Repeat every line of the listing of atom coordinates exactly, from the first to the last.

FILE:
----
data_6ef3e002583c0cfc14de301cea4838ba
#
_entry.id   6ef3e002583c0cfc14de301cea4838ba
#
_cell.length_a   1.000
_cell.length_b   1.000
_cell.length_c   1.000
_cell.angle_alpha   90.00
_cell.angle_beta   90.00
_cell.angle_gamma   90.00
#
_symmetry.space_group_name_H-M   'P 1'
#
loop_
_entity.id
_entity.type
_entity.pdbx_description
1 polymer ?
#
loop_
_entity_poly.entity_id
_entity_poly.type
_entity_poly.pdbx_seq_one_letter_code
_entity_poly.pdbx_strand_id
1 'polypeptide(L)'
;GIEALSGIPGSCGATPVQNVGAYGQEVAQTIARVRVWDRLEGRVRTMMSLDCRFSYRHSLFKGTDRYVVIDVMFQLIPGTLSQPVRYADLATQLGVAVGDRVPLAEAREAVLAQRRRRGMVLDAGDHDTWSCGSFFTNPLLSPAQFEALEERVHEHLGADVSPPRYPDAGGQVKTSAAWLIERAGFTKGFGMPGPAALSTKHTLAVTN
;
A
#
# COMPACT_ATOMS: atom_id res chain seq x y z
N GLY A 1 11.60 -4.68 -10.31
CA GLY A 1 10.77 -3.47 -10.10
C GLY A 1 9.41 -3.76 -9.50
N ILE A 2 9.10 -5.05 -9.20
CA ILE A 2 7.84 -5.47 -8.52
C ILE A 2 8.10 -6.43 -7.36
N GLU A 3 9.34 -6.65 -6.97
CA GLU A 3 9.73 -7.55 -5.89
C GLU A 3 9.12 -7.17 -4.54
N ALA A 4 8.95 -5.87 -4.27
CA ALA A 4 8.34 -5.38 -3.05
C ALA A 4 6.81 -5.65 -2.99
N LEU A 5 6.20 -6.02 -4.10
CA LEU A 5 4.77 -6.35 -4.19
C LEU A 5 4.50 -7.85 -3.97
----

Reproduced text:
data_6ef3e002583c0cfc14de301cea4838ba
#
_entry.id   6ef3e002583c0cfc14de301cea4838ba
#
_cell.length_a   1.000
_cell.length_b   1.000
_cell.length_c   1.000
_cell.angle_alpha   90.00
_cell.angle_beta   90.00
_cell.angle_gamma   90.00
#
_symmetry.space_group_name_H-M   'P 1'
#
loop_
_entity.id
_entity.type
_entity.pdbx_description
1 polymer ?
#
loop_
_entity_poly.entity_id
_entity_poly.type
_entity_poly.pdbx_seq_one_letter_code
_entity_poly.pdbx_strand_id
1 'polypeptide(L)'
;GIEALSGIPGSCGATPVQNVGAYGQEVAQTIARVRVWDRLEGRVRTMMSLDCRFSYRHSLFKGTDRYVVIDVMFQLIPGTLSQPVRYADLATQLGVAVGDRVPLAEAREAVLAQRRRRGMVLDAGDHDTWSCGSFFTNPLLSPAQFEALEERVHEHLGADVSPPRYPDAGGQVKTSAAWLIERAGFTKGFGMPGPAALSTKHTLAVTN
;
A
#
# COMPACT_ATOMS: atom_id res chain seq x y z
N GLY A 1 11.60 -4.68 -10.31
CA GLY A 1 10.77 -3.47 -10.10
C GLY A 1 9.41 -3.76 -9.50
N ILE A 2 9.10 -5.05 -9.20
CA ILE A 2 7.84 -5.47 -8.52
C ILE A 2 8.10 -6.43 -7.36
N GLU A 3 9.34 -6.65 -6.97
CA GLU A 3 9.73 -7.55 -5.89
C GLU A 3 9.12 -7.17 -4.54
N ALA A 4 8.95 -5.87 -4.27
CA ALA A 4 8.34 -5.38 -3.05
C ALA A 4 6.81 -5.65 -2.99
N LEU A 5 6.20 -6.02 -4.10
CA LEU A 5 4.77 -6.35 -4.19
C LEU A 5 4.50 -7.85 -3.97